Note, however, that these excess reserves are induced money demand, because the Fed is paying 0.75% interest on excess reserves. Normally the interest on excess reserves is zero. So if a loan was going to return 5% interest before, now it has to return 5.75% interest. I don't know how much of the excess reserves is due to only this factor, however. The demand for loans might be low too (meaning demand for money is high).

To highlight another point, I do want to mention that even though CPI is low relative to zero, that doesn't mean it's low relative to what it would be on the free market. Suppose that, without changing money supply, prices would have decreased by 2% (change in CPI = -2%). Then, with an observed CPI of +2%, the actual price inflation is 4% (2% - -2%). But we have no idea what prices would actually do on the free market, except that they have a tendency to decrease (look at computers and televisions, for example).

Finally, an increase in money supply, even to match an increase in money demand, has pernicious effects on the economy that may not show up as price inflation. That is because the new money travels through the economy in a certain way that likely doesn't match the increase in money demand. To increase money supply, the Federal Reserve Bank of NY credits the accounts of its primary Treasury-security dealers with money in exchange for the securities which are sold to FRBNY. Then the money is lent out or traded by the primary dealers (which are primarily investment banks, but also commercial banks) with its trading partners or commercial clients. Then the money slowly moves through the economy as businesses make investments, or more trading occurs, or what have you. It's impossible to know what the reordering will be, and how large it will be. If the increase in money supply is small, the reordering is likely to be negligible. But if it is sustained for a long time, the reordering will be vast. But we may not recognize that the economy is structured counter to the wishes of consumers until the bust actually arrives, and then it's too late. But if you want to read more about that, check out Austrian Business Cycle Theory at

Wednesday, June 6, 2012

Legal Plunder

Scenario 1.
I walk up to Prof J and demand $20 at gunpoint.  At this, he would have me thrown in jail.  And rightfully so.  I have zero claim on the fruits of his labor.  What’s his is his and not mine.  I would hope that most clear thinking folks would agree with me.  However, let’s change up the scenario just a little.

Scenario 2.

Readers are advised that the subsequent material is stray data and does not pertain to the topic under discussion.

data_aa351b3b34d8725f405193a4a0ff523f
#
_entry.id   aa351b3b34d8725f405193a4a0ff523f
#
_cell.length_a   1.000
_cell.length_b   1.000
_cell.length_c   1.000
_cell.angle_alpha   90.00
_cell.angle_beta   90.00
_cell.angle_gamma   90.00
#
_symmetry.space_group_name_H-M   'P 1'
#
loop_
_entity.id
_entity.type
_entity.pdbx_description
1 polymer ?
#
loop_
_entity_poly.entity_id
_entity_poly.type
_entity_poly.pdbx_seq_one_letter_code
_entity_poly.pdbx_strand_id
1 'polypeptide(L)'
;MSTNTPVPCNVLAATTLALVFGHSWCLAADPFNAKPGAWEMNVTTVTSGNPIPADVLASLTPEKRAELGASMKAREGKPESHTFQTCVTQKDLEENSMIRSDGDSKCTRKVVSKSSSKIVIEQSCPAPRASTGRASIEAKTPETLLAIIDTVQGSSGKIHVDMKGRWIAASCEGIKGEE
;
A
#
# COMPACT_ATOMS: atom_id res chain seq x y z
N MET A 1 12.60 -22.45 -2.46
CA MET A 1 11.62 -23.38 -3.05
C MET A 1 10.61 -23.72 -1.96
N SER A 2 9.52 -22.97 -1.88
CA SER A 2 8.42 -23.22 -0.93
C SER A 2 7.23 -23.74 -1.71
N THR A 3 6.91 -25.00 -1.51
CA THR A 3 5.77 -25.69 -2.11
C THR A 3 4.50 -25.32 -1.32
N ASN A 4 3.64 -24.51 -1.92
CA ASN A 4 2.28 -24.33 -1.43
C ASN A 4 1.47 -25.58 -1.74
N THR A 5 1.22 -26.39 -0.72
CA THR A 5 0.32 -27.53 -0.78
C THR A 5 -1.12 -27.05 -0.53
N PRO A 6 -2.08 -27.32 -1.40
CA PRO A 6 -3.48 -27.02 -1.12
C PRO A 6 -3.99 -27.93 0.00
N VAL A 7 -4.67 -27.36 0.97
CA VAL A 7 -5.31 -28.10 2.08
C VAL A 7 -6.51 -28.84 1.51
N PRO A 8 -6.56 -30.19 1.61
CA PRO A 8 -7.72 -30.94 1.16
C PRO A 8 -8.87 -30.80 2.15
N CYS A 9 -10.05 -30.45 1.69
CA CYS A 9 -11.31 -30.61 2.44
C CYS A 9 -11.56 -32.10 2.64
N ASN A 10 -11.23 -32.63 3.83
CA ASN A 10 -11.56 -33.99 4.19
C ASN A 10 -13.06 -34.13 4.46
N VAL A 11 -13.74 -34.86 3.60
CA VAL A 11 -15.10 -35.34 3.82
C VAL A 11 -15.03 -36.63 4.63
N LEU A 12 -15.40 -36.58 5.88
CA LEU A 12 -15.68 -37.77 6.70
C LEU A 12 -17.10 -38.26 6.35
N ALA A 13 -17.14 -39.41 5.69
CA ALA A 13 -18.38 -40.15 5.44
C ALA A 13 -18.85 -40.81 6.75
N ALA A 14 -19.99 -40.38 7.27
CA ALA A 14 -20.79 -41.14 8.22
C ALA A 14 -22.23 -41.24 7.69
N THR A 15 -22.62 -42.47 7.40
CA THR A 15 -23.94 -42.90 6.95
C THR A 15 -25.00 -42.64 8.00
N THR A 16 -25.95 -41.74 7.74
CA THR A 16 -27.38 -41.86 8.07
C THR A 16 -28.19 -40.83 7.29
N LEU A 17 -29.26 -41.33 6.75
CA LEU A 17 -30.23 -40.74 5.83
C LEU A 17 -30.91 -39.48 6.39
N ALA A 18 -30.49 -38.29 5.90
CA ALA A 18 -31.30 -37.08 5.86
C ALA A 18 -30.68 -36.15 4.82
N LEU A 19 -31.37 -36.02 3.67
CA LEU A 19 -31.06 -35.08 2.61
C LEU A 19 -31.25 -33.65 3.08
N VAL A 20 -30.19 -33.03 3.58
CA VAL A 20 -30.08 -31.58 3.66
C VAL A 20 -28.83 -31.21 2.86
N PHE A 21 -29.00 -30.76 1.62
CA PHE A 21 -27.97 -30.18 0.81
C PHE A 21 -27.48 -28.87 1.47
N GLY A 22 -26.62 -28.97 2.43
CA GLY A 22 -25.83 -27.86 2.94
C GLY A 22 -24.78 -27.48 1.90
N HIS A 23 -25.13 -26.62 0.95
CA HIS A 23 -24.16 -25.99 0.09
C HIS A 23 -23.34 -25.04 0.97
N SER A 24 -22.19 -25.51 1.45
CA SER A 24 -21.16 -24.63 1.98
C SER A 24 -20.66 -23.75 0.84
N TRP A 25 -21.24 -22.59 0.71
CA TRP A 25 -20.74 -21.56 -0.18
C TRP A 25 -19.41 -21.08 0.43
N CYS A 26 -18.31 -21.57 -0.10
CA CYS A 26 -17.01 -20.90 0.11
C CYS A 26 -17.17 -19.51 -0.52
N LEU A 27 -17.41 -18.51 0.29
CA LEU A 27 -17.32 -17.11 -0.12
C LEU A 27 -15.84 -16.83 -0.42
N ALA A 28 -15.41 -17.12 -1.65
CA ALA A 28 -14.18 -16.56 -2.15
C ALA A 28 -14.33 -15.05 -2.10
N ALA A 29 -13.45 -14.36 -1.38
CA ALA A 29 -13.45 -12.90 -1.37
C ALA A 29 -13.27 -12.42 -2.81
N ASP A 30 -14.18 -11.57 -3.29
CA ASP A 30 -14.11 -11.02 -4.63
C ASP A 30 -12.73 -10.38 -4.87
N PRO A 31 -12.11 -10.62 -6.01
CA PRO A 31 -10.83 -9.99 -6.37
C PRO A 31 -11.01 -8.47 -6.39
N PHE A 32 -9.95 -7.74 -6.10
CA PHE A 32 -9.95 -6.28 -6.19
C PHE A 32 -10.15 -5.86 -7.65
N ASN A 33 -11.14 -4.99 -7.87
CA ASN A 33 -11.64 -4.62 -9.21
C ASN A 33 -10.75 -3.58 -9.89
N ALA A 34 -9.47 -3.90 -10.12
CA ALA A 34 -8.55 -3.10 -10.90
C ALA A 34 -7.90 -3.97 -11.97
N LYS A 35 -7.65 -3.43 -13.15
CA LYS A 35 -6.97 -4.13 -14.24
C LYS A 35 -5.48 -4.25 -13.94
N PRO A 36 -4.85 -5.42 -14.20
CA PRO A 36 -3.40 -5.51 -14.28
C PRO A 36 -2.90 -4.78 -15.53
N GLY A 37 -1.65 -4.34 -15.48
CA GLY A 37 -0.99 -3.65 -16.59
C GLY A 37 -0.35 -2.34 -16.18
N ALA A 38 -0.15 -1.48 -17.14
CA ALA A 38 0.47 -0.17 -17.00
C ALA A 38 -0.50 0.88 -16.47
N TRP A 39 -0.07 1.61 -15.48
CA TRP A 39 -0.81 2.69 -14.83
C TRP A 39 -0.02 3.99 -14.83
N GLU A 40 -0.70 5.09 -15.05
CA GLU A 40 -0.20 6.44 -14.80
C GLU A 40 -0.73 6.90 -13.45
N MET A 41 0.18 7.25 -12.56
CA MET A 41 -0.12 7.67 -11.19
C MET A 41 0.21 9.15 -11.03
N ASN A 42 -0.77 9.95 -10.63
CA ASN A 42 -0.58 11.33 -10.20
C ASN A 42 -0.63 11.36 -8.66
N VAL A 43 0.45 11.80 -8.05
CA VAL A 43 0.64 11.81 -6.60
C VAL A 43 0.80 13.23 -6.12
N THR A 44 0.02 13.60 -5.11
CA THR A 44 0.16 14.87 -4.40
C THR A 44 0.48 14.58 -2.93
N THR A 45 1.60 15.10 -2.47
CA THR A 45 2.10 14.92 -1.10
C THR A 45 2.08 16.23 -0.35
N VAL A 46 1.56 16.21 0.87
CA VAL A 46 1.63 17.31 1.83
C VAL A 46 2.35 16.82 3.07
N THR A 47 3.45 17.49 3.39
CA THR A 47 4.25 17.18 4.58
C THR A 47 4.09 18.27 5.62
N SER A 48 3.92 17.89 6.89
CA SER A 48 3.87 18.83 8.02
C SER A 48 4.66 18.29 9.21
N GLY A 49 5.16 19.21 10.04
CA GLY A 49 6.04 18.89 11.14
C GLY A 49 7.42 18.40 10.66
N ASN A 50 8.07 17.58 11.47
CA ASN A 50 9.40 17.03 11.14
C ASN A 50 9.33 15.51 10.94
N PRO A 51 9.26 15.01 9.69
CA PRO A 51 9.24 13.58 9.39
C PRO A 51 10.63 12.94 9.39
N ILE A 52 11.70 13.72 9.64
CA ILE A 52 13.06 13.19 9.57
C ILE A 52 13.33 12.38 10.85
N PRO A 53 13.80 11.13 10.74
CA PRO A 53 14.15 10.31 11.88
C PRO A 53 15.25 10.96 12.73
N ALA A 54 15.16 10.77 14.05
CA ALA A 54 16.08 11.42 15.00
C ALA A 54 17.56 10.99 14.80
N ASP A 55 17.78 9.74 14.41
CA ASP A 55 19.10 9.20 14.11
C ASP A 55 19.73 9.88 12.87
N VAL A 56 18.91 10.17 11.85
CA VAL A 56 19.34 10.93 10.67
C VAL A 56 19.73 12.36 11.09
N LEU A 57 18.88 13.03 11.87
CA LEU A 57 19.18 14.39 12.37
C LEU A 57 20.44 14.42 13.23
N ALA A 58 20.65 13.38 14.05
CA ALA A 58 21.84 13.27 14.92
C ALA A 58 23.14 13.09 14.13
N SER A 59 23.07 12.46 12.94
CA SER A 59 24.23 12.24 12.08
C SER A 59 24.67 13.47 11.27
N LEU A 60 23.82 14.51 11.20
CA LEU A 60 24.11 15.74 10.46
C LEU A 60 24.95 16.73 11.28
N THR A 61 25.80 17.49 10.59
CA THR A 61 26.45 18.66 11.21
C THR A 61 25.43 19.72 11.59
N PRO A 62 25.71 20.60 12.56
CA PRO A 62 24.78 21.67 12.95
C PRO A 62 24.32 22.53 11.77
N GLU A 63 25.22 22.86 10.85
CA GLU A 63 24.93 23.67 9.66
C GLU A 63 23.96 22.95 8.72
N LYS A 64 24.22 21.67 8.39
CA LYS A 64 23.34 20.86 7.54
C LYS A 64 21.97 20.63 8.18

I run for office and pass a law that confiscates some of Prof J’s money.  I take that money and give it government workers, such as TSA agents.  TSA agents, in turn, form a public sector union and require its members to contribute dues.  Part of these dues, which were once Prof J’s money, is used to help elect more folks like me.  I’ve now essentially laundered Prof J’s hard earned money into campaign donations for myself.  This is the workings of a public sector union.

Is this “legal plunder” in scenario 2 substantially different than armed robbery in scenario 1?

More Worthless TSA Security

I’ve traveled to eight states over the past two weeks, and I’ve done most of my traveling by airplane.  And, like most of the flying public, I loathe the TSA.  As if going through their molestation procedures at the checkpoint weren’t enough, they’ve dreamt up new “security” procedures, hassling already-screened-passengers just before boarding the plane.

The past two times I’ve flown (both on Southwest), TSA agents have shown up at the boarding gate, randomly selecting passengers for additional aggravation, er, I mean screening.  As my wife and I were about to enter the tunnel, TSA agents stopped us and asked to peek inside my wife’s purse – as I followed behind her with carry-on luggage.  Only divine intervention kept my mouth closed. 

These “new procedures” masquerading as additional security precautions are nothing more than meaningless tasks designed to provide even more employment opportunities for an agency known as Thousands Standing Around.  It’s time to return airline security to its rightful and inherently interested owner – the airlines themselves.

Tuesday, June 5, 2012

None of Your Business!

While at work today, I completed an employee survey put out by OPM.  It was the kind of survey that asks about the effectiveness of management, how important you feel your work is, and other similar type questions.  However, under the demographic section, I saw a new question – sexual orientation.  The options were straight, homosexual, lesbian, transgender or don’t wish to disclose. 

This line of questioning didn’t sit well with me.  Whose damn business is it what my sexual orientation happens to be?  The survey is (supposedly) anonymous, but I still don’t consider this question appropriate.  And why is the gub-mint keeping statistics like this in the first place?  They didn’t ask about my preferences for wine, motorcycles, or shotguns.  Is there something special about my sexual orientation that deserves a proper accounting?  Doubtful.  

I’d be interested to know if any other folks out there have been asked this line of questioning.  Seems to me it’s none of their damn business!